On December 10, 2009, the Civilian Agency Acquisition Council and the Defense Acquisition Regulations Council (FAR Councils) issued two final rules governing the allowability of travel costs and post retirement benefits. First, the FAR Councils revised the travel cost principle at FAR 31.205-46 to "ensure a consistent application of the limitation on allowable contractor airfare costs." See 74 Fed. Reg. 65,612 (December 10, 2009). Second, the FAR Councils amended FAR 31.205-6(o) regarding the calculation of post-retirement benefit (PRB) to resolve the inconsistency between FAR criteria governing the calculation of PRB costs for reimbursement by the Government and Internal Revenue Code (IRC) criteria governing calculation of the amount of contribution to retiree benefit trusts accounts considered tax-deductible. See 74 Fed. Reg. 65,608 (December 10, 2009). Both of these final rules go into effect on January 11, 2010.
FAR 31.205-46, Travel Cost Principles
Currently, FAR 31.205-46(b) limits allowable airfare costs to "the lowest customary standard, coach, or equivalent airfare offered during normal business hours." Because this standard had been inconsistently interpreted as allowing either the lowest coach fare available to the contractor, or the lowest coach airfare available to the general public, the FAR Councils amended the cost principle to eliminate this ambiguity. Under the revised principle, the standard for determining the allowability of airfare is the "lowest priced airfare available to the contractor." Further, the final FAR provision omits reference to "standard, coach, or equivalent" airline services. The Councils explained that contractors are often able to obtain lower prices than the general public through negotiation with travel providers, and noted that the variety of airfares available and the ability of contractors to negotiate lower fares render imperfect the assumption that coach class fares represent the lowest available price to all contractors.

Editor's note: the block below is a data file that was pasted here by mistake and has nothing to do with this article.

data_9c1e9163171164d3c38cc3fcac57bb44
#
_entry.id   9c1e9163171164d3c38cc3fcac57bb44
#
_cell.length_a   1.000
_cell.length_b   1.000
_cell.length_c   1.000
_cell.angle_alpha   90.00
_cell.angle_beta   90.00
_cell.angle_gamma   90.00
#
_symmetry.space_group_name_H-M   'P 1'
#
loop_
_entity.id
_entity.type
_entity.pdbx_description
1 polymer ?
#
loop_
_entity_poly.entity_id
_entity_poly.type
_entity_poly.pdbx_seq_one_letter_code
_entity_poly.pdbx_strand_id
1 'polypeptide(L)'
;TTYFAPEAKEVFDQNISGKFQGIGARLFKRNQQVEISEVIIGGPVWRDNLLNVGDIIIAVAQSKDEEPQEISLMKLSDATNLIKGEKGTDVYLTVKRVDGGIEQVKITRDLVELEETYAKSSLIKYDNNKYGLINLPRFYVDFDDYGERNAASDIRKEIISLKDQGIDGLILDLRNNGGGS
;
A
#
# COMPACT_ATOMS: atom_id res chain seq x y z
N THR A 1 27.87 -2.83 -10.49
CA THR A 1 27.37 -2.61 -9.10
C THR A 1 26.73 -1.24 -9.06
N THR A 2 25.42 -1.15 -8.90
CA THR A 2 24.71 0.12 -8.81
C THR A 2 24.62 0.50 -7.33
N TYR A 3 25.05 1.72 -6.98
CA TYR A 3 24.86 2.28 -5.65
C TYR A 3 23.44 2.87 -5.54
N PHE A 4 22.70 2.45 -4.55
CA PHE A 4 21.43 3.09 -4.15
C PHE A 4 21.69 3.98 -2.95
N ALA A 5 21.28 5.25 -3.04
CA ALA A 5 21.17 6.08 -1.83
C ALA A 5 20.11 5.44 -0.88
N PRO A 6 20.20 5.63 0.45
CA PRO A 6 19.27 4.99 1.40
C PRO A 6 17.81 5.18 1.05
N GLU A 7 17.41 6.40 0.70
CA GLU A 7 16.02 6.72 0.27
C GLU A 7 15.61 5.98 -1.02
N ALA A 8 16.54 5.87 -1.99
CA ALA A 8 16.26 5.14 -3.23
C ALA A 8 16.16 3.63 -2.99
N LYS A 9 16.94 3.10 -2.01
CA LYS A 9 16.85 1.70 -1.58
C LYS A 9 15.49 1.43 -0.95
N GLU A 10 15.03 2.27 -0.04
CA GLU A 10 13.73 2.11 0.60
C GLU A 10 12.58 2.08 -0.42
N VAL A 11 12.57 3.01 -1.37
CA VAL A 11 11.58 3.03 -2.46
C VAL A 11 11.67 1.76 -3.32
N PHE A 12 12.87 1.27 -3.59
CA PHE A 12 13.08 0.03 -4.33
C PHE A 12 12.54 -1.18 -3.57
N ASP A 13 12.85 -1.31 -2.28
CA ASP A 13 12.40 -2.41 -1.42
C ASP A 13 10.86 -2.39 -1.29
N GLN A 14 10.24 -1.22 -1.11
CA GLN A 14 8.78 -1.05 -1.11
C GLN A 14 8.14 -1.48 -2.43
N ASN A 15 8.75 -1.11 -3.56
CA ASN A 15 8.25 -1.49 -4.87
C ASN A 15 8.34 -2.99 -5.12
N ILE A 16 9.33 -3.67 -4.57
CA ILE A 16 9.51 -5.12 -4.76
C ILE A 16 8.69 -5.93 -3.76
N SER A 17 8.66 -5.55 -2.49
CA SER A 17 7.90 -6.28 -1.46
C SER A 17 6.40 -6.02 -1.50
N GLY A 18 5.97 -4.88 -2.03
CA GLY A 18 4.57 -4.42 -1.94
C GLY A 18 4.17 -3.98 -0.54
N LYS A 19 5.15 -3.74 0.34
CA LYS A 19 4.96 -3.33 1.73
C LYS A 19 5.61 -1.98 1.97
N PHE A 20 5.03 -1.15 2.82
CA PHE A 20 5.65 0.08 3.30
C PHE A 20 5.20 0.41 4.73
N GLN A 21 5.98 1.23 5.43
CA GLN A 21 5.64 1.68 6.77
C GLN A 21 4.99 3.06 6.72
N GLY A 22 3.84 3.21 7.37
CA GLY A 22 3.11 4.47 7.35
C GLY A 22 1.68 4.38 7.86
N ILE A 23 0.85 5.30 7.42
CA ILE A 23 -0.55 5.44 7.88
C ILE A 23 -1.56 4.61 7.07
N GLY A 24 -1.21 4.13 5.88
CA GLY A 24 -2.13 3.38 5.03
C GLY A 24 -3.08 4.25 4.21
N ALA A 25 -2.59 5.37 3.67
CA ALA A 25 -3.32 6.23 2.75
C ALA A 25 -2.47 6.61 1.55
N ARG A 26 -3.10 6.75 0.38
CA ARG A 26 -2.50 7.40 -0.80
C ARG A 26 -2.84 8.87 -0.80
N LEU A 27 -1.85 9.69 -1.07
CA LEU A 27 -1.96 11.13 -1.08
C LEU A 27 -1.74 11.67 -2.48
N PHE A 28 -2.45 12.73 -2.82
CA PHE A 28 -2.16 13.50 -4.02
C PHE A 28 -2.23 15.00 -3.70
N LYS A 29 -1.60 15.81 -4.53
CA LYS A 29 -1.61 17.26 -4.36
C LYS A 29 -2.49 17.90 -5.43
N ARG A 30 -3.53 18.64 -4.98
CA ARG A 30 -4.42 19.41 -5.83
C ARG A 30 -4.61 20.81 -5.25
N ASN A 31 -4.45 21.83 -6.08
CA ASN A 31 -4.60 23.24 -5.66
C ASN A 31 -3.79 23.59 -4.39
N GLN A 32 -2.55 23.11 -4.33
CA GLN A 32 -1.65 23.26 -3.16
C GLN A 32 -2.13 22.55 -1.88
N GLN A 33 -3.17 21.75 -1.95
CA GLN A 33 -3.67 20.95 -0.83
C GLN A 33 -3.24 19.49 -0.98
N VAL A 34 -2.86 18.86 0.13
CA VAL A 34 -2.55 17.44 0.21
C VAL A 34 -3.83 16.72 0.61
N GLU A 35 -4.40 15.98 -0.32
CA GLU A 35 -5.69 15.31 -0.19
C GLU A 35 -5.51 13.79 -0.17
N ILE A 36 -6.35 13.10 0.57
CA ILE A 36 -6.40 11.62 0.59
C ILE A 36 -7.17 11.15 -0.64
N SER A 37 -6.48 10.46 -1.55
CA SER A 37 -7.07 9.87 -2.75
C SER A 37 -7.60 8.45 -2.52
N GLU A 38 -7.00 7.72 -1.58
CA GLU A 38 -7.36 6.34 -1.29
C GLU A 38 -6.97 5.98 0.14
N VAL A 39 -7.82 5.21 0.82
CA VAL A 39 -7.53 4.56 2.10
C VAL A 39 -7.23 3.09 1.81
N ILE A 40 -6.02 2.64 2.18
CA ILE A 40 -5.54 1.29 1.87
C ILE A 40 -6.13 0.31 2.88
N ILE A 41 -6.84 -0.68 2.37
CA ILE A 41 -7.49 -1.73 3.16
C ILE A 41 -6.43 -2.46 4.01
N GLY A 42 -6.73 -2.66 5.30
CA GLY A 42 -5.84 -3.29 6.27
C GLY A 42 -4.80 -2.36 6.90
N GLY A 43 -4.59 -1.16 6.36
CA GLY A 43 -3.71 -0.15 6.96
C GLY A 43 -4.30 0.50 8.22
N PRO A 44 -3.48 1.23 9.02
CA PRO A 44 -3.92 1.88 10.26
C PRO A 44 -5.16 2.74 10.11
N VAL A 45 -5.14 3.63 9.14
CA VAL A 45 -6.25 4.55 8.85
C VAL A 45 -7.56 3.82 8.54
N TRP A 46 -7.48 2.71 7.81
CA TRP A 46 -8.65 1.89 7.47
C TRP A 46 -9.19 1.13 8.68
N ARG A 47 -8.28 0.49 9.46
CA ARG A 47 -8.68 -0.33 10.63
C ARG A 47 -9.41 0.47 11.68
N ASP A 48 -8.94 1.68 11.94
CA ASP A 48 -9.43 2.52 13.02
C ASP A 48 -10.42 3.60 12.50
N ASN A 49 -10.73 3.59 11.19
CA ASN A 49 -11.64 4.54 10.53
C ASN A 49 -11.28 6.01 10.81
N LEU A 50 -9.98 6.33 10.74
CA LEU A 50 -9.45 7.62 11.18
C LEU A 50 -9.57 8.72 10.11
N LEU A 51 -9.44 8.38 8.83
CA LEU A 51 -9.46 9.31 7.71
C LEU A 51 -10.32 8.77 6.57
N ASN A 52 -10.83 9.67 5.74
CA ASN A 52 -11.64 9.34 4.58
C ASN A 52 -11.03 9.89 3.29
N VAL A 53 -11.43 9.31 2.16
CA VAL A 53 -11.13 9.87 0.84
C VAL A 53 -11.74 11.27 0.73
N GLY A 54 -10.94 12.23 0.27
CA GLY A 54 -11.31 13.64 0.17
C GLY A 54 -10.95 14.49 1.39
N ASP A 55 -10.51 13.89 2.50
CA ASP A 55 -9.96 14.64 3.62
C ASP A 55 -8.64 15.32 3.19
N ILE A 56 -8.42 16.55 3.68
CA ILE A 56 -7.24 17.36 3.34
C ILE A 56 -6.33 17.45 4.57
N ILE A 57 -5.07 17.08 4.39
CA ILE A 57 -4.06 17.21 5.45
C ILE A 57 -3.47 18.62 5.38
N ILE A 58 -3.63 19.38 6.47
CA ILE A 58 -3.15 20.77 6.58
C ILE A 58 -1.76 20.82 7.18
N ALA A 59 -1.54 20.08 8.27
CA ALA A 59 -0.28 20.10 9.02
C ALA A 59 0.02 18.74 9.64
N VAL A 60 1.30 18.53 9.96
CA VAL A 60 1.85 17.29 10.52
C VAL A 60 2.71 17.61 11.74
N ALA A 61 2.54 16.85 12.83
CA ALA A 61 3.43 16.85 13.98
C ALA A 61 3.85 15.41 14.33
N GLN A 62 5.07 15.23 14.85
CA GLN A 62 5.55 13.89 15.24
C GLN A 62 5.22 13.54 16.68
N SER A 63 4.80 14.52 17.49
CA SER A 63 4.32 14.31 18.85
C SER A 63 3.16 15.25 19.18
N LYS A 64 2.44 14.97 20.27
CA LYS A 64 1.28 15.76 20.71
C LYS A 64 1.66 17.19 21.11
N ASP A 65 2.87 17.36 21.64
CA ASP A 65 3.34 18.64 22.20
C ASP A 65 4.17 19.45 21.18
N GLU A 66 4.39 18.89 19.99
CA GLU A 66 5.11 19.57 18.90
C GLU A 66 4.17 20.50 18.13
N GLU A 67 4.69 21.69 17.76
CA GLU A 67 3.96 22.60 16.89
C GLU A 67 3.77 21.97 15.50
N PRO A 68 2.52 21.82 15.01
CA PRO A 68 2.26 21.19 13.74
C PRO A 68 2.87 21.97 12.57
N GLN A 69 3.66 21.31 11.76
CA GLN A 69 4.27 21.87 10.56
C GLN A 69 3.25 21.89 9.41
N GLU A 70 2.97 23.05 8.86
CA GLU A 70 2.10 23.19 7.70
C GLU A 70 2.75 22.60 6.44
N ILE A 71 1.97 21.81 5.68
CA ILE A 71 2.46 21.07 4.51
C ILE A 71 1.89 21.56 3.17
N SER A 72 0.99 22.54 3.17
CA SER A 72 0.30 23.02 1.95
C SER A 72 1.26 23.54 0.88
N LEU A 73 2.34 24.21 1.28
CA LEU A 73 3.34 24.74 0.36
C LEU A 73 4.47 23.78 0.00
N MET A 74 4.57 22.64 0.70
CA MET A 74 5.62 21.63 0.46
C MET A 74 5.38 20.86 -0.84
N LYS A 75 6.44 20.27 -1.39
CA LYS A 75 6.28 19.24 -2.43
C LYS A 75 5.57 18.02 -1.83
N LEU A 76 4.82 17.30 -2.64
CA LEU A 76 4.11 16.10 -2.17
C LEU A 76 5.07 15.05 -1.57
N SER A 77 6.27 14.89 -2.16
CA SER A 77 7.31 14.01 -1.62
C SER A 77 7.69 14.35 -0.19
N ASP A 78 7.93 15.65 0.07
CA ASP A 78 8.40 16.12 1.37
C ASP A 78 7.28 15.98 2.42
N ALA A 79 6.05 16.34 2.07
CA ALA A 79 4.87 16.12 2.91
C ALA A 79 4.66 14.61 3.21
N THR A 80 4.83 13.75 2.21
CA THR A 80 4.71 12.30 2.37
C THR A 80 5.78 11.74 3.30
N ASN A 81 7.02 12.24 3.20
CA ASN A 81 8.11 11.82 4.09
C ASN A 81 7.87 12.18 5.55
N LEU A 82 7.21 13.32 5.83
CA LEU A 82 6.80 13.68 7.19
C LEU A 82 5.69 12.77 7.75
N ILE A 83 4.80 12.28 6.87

FAR 31.205-6, Postretirement Benefit Cost Accounting
The FAR Councils also amended FAR 31.205-6(o) to alleviate discrepancies between accounting mechanisms applicable to PRB costs under the FAR and to related retirement trust account contributions under the IRC. Contractors that elect to use the accrual method to determine PRB costs must abide by measurement criteria set by Financial Accounting Standard (FAS) 106. By contrast, tax-deductible contributions to retirement trusts are determined according to IRC §§ 419 and 419A, which use different criteria. Because costs calculated under FAS 106 often exceed the tax-deductible amounts calculated under the IRC, contractors choosing to accrue PRB costs must choose whether to fund the entire FAS 106 amount and obtain reimbursement regardless of tax implications, or fund only the tax-deductible amount and not receive full reimbursement.
The final rule provides contractors the option of measuring accrued PRB costs using criteria based on IRC §§ 419 and 419A, rather than FAS 106. By establishing consistency across accounting systems, the rule allows contractors to fund the entire tax-deductible amount without having a portion disallowed by virtue of violating the FAR's measurement criteria.
The final rule carries two significant implications for contractors considering changing their PRB cost accounting methodology. First, the final rule requires contractors to consult with the Government regarding transition from one accounting method to another. Under FAR 31.205-6(o)(iii)(G) as revised, contractors must present an analysis of their transition plan to ensure the Government has an opportunity to review and approve implementation of the change in accounting method. To that end, the final rule includes several provisions to ensure that prior funded accrued costs are fully recognized, and to prevent duplicate recovery of costs. Second, for contracts covered by the Cost Accounting Standards (CAS), the election of the IRC accounting method would be a unilateral change in cost accounting practice such that the Government would not pay increased costs, unless the Contracting Officer determined the change to be desirable.
The Councils note that the Government will not pay higher PRB costs as a result of this amendment, as the difference between the lower IRC amount and the full FAS amount remains an unallowable cost. The amendment simply allows contractors to switch to the IRC 419 accrual basis methodology, and potentially avoid any current or future disallowances.